If things had worked out according to plan, you might have seen Tommy Hicks’ work on billboards and in magazines. After graduating from Central in 1973, Hicks went to Troy State University as an art major. But when he started taking art classes, he discovered something. There were a lot of talented — really talented — artists. And that was just at Troy State, never mind the rest of the country.
“I remember coming home and telling my dad, ‘I just don’t think this is going to work out,’ ” Hicks said.
“Well,” Elroy Hicks said. “Have you thought about sportswriting?”
“When I decided to change, it really felt natural,” Hicks said. “It wasn’t just the cool thing to do for me. It seemed like the right thing to do for me. Once I got started, it seemed like a natural fit. Now, it took me a long time to learn the ins and outs and how to go about the work and what all it entails. But once I decided I was going to get the double major instead of just the art and lean more toward that, it seemed more natural to me.”
Who knows? Maybe Hicks would have made it as an artist after all. But this much is certain: he wouldn’t have enjoyed a career filled with a treasure trove of memories many sports fans would covet. He wouldn’t have had the chance to play catch with Bob Feller on the deck of the U.S.S. Alabama. And he most definitely wouldn’t have wound up in the Alabama Sports Writers Association Hall of Fame.
But that is the case. His induction will be Sunday, when he enters an organization that represents the best of Alabama sportswriting.
Sportswriting seemed like such a perfect fit. He grew up in Phenix City playing as many sports as he could. His dad coached youth baseball for more than 30 years, including one year when he had three teams. In high school, Hicks covered some games for the Phenix Citizen and the Ledger-Enquirer.
After graduating with a double degree in art and journalism, he returned home for a while to work for the Citizen.
He moved on to Selma, then Montgomery, then Anniston before he was hired by the Mobile Press-Register as lead sports columnist. Between nearly three decades with Anniston and Mobile, Hicks covered the Masters and U.S. Open in golf, about 20 Final Fours, bowl games major and minor, the Super Bowl and the World Series.
He was on the sidelines when Van Tiffin’s 52-yard field goal as time expired gave Alabama a 25-23 win over Auburn. Actually, he was on the field when the ball sailed through the uprights.
“We all kind of peeled out onto the field to try to get a good look to see whether it would be good or not,” he said.
There are so many memories like that, so many cool moments. None stand out more than playing catch with a Hall of Famer aboard an historic battleship. Feller was a crewman on the U.S.S. Alabama during World War II. He was in Mobile for a reunion with his shipmates, and agreed to an interview with Hicks.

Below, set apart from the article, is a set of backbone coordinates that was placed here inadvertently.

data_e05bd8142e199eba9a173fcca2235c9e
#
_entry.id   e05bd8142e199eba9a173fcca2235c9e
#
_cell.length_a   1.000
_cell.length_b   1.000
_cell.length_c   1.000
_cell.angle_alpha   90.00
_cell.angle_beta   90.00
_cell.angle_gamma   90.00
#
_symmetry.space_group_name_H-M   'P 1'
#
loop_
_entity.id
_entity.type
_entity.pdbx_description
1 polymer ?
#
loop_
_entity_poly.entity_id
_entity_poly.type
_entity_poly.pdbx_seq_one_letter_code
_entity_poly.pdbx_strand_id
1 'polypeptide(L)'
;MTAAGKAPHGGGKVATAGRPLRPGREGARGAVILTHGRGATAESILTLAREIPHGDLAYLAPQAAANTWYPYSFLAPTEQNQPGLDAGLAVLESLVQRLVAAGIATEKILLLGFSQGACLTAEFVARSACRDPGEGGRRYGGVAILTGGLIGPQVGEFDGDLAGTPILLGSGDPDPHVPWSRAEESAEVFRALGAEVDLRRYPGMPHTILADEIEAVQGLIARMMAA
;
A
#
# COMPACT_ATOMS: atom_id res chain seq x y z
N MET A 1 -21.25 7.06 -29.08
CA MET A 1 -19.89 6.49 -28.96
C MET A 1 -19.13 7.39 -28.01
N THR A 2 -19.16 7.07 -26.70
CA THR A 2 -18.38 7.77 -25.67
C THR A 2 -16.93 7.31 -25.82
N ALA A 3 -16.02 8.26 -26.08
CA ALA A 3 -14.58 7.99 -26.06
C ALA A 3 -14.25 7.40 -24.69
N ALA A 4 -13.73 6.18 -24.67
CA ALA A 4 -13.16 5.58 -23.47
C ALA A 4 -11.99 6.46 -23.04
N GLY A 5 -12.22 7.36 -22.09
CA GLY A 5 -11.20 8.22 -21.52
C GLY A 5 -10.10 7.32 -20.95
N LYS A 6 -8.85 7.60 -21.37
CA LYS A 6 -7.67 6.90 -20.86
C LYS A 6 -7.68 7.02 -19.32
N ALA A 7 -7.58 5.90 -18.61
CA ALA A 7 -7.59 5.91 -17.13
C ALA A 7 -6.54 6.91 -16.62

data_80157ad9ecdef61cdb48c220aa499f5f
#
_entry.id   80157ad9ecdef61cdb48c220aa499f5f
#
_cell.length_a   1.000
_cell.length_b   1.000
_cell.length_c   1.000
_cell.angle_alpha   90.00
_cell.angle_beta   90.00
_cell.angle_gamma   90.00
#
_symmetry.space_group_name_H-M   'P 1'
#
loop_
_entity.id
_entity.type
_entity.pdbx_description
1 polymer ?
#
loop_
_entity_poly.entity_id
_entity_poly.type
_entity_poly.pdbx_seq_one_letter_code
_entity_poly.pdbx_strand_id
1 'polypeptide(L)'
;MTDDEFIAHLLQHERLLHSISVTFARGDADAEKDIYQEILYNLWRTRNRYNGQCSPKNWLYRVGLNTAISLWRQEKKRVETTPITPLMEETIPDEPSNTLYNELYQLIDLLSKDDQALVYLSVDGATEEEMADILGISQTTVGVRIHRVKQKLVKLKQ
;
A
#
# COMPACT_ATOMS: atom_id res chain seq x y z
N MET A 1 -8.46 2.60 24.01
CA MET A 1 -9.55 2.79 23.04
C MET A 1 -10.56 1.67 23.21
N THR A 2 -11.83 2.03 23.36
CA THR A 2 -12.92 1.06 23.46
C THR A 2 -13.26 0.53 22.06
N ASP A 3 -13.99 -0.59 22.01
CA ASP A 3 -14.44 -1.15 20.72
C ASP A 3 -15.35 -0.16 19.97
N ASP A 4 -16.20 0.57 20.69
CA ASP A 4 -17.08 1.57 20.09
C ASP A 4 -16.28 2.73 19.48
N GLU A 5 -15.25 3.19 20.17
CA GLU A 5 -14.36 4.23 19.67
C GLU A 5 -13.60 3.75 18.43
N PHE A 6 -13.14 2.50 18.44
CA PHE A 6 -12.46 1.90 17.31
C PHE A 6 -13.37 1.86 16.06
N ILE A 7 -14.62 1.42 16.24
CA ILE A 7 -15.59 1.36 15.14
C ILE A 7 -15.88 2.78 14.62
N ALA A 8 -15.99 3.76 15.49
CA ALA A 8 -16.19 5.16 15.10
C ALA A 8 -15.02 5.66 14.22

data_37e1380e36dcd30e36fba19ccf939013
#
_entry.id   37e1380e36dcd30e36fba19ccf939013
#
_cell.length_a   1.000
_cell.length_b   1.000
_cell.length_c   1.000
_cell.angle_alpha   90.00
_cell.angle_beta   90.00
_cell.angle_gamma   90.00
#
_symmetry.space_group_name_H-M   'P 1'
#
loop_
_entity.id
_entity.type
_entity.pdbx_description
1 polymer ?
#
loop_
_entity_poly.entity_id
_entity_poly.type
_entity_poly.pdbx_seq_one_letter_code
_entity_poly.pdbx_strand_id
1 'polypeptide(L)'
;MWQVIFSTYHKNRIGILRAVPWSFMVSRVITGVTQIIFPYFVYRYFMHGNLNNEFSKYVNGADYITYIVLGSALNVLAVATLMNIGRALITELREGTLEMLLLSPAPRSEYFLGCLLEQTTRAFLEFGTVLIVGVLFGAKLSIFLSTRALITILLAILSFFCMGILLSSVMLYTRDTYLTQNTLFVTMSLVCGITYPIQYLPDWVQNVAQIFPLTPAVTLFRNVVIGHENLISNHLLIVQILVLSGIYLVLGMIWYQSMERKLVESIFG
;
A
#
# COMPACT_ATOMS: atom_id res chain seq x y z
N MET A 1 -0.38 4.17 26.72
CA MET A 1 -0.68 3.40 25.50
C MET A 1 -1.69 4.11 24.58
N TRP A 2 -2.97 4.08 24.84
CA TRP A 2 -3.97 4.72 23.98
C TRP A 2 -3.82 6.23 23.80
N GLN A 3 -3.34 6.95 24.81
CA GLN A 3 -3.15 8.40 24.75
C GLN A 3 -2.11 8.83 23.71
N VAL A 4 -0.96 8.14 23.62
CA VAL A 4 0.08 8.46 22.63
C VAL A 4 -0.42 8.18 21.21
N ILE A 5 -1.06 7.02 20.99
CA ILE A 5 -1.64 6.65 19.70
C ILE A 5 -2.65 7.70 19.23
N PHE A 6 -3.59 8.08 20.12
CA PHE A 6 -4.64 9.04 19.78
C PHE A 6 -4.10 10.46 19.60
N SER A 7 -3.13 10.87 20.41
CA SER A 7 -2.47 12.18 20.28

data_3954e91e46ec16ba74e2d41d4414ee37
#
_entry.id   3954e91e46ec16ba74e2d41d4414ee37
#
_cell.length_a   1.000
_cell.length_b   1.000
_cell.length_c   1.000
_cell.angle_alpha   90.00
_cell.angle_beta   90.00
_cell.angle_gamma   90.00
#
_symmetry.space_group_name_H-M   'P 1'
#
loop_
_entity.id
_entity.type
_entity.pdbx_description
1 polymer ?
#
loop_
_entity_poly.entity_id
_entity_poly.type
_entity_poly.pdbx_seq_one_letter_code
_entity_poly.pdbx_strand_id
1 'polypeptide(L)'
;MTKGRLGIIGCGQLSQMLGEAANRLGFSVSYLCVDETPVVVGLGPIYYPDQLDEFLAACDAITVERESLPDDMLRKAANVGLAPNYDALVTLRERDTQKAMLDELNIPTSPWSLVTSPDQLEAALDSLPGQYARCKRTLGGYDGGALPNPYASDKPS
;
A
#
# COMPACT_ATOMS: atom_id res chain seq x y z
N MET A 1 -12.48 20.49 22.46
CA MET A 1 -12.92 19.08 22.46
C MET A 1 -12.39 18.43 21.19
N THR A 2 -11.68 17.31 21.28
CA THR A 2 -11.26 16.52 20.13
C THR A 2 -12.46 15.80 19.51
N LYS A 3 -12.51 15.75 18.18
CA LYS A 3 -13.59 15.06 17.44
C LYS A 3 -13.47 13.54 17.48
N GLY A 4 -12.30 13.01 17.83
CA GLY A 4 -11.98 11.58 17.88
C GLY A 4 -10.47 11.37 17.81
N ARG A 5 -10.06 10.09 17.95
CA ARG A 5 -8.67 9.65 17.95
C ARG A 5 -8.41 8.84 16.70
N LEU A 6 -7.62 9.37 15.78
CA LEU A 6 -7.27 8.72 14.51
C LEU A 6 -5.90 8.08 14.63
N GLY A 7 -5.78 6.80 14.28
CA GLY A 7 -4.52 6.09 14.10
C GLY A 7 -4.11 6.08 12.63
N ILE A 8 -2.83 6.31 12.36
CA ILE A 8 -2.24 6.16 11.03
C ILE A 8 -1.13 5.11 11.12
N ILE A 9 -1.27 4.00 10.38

“I was interviewing him at a hotel, and in the middle of it he said, ‘Hey, do you want to go out to the battleship?’ And I went, ‘Sure, that’d be great,’ Hicks said. Feller said he needed to go to his room and get something, so Hicks pulled his car around front.
“He hops in and he’s got a plastic Walmart bag,” Hicks said. “We get there and he walks me up and he shows me where he was stationed on the ship and he tells me about how he would lead calisthenics each morning on the deck. So then he grabs the Walmart bag and pulls two gloves and a baseball out and says, ‘Would you like to play catch?’ I’m going, ‘Does anybody ever tell you no to that? Heck yeah!’ So I got to play catch with Bob Feller on the U.S.S. Alabama, which may be one of cooler things that ever happened.”
The cool moments are nice. But that’s not what put him in the Alabama Sports Hall of Fame. The fact is Hicks is really good at what he does. He’s a great storyteller and an eloquent writer. My colleague Chuck Williams, another Troy State graduate, said he was motivated in part to get into journalism after hearing Hicks talk to students.
“He was good at it, but he also made it look easy. I watched how he handled people, deflecting situations with humor or verbal jabs,” Williams said. “I learned quickly you did not want to go toe to toe with him in a battle of wits. He was too quick.“
The radical changes of the newspaper business caught up to him. He was among the third wave of reporters let go by the Press-Register a few years back. He called the trend in newspapers “disheartening.”
“I just hate to see something that’s been such an important part of my life change in the way that it has,” he said. “I think what is missed is the opportunity to work on a story, whether it’s a feature or a news story or anything, to be able to develop a story rather than getting it out pronto. I think that’s going to be lost, and when it’s gone, people are really going to miss it and understand what newspapers — and all news outlets, really — meant in the coverage and balance that’s created in their communities.”
Hicks is now editor of two weekly papers in the Mobile area, The Call News and The Washington County News. He’s also a radio sideline reporter for South Alabama home football games. Retirement isn’t in the plans.
“I still enjoy it,” he said. “I just go to work each day and try to keep going.”